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© Richard Chivers
Extra-care facility The Hannington’s Depository in Brighton was in need of emergency surgery. Her health had declined in recent years, and, while demise was not imminent, quality of life was low. Would she find the urgent attention needed to restore her to health? Michael Willoughby finds out
emolition would have been a cruel fate for the much-loved, highly-elaborate Victorian building on Montefiore Road. Built by prolific local architects, Clayton & Black, the structure, with its graceful arched windows and wide open spaces, had gradually fallen out of favour. After being converted into Legal & General offices in 1973, it had remained uninhabited until 2006. Impeding conversion were uneven floors, confusing ramps and internal staircases – an unattractive (or expensive) prospect for modern companies seeking part of the quirky city’s unique character. The bedridden Victorian aunt seemed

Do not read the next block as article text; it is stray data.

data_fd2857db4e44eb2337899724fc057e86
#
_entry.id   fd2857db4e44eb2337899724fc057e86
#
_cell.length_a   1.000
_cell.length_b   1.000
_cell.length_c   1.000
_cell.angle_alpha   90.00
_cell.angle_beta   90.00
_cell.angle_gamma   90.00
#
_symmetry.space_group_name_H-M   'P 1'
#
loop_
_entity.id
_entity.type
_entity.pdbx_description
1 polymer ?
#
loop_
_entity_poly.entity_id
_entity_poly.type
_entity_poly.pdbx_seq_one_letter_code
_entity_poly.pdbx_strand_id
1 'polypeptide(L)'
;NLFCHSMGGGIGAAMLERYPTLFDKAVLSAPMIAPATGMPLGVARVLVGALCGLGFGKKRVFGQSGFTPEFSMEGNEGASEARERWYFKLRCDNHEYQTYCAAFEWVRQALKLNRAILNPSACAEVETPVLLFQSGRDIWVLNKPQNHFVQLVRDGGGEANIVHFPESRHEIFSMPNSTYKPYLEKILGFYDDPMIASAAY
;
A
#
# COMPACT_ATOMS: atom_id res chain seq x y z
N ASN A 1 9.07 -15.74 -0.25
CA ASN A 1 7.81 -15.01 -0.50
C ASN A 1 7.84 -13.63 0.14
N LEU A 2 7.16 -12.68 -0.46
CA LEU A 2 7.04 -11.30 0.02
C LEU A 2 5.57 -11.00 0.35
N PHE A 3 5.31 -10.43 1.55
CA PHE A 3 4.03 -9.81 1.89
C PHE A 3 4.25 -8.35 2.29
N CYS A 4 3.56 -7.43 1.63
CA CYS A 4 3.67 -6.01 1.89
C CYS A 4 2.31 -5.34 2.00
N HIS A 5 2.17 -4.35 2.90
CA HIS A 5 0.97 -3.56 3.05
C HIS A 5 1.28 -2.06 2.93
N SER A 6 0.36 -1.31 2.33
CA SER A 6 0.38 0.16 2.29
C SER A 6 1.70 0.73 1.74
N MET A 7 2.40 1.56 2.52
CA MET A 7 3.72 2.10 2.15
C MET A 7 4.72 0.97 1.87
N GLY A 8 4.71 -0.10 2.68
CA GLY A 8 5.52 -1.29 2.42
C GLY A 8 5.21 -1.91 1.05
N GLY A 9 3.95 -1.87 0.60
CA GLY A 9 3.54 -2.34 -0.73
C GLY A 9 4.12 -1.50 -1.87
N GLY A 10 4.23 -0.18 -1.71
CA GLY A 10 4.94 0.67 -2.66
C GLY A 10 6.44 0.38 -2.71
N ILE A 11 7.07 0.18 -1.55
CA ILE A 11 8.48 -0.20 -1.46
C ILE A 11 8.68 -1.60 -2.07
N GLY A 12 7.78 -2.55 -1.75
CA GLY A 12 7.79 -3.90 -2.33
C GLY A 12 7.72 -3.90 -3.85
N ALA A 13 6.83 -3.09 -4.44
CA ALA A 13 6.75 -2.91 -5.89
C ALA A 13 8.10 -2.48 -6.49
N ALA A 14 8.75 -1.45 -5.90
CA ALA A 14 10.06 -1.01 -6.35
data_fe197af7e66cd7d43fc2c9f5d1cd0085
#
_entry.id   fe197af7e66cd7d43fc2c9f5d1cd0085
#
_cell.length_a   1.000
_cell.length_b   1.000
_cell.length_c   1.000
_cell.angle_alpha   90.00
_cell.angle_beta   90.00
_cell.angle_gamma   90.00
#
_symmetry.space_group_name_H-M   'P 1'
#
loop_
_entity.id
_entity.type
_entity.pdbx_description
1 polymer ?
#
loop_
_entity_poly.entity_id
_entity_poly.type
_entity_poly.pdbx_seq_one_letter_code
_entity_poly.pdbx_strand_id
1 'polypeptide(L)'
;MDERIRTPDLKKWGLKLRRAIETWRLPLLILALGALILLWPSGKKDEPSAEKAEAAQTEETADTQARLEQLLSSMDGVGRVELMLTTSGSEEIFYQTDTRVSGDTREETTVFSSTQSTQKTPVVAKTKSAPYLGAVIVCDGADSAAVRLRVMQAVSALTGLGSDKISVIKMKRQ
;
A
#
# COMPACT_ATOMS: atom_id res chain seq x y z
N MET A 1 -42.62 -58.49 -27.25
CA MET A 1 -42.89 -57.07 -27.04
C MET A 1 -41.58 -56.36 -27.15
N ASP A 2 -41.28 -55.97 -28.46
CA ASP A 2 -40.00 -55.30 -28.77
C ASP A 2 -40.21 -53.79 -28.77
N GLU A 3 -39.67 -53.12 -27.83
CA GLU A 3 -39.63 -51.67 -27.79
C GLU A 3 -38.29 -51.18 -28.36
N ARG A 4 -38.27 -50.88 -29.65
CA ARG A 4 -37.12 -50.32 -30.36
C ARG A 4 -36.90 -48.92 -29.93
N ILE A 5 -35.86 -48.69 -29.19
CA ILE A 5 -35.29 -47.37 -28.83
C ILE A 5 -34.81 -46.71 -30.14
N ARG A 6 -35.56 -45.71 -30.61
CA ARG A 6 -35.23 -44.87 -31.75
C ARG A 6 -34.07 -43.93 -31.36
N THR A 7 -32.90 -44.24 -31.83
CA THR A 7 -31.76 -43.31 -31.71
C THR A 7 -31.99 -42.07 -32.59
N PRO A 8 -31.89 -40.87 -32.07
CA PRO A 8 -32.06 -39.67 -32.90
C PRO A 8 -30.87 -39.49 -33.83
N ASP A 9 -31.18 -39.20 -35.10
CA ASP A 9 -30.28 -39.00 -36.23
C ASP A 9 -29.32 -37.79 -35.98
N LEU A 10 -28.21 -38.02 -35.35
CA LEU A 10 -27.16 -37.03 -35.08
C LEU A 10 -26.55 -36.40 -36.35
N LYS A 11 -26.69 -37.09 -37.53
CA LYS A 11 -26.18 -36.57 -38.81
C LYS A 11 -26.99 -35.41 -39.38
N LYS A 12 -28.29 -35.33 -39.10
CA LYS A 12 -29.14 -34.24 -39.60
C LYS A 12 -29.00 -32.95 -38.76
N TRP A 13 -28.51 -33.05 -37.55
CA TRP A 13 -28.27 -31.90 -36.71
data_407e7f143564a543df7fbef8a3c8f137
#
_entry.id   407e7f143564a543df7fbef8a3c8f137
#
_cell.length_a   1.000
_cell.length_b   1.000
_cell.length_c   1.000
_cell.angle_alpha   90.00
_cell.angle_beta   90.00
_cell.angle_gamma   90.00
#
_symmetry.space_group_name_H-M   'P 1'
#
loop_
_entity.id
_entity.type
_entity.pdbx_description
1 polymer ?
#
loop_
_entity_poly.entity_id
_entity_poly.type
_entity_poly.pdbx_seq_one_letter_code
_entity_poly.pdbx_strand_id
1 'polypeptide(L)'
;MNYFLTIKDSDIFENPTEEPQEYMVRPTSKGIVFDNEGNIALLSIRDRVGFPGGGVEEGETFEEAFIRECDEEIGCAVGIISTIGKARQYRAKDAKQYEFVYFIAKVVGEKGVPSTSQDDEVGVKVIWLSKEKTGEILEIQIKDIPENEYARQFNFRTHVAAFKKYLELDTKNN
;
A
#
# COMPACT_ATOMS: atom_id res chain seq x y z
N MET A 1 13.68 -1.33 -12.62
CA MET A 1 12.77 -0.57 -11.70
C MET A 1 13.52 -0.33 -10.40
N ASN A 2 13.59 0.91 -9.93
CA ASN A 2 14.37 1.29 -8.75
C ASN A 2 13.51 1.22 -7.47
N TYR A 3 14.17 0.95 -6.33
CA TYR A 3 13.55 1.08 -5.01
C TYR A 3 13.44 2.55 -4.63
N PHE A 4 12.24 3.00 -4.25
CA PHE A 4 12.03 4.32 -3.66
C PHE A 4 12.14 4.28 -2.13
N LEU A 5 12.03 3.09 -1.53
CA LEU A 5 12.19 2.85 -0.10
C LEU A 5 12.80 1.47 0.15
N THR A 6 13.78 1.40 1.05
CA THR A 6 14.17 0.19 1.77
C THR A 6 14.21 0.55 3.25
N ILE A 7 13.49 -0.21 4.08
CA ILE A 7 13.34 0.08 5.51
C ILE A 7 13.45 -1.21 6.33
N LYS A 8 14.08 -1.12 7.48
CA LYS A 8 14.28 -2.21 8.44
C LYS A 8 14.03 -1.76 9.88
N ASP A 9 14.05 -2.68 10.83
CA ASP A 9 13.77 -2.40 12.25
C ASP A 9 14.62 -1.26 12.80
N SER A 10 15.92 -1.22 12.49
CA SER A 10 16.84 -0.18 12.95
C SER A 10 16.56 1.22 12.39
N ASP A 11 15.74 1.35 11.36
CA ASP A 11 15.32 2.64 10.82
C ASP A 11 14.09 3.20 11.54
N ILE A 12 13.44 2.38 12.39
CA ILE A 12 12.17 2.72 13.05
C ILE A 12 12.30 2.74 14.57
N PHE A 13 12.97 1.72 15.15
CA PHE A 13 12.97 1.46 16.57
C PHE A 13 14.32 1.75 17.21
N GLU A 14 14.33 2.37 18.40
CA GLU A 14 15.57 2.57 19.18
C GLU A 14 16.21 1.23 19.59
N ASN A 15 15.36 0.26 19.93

doomed to convalesce until lingering death. Happily, private healthcare operator, Spire saw life in the old girl and decided the best thing would be to set her to work helping others: the Montefiore Building would become an incredible private hotel for in and outpatients. It employed highly-experienced health architects, IBI Nightingale, to create a plan of rehabilitation for building and people alike, using light, art and grace to help all through the healing process – and to encourage the calibre of staff such an outfit required. “When I first saw the building, I immediately perceived it would be a complex puzzle,” says project architect, Richard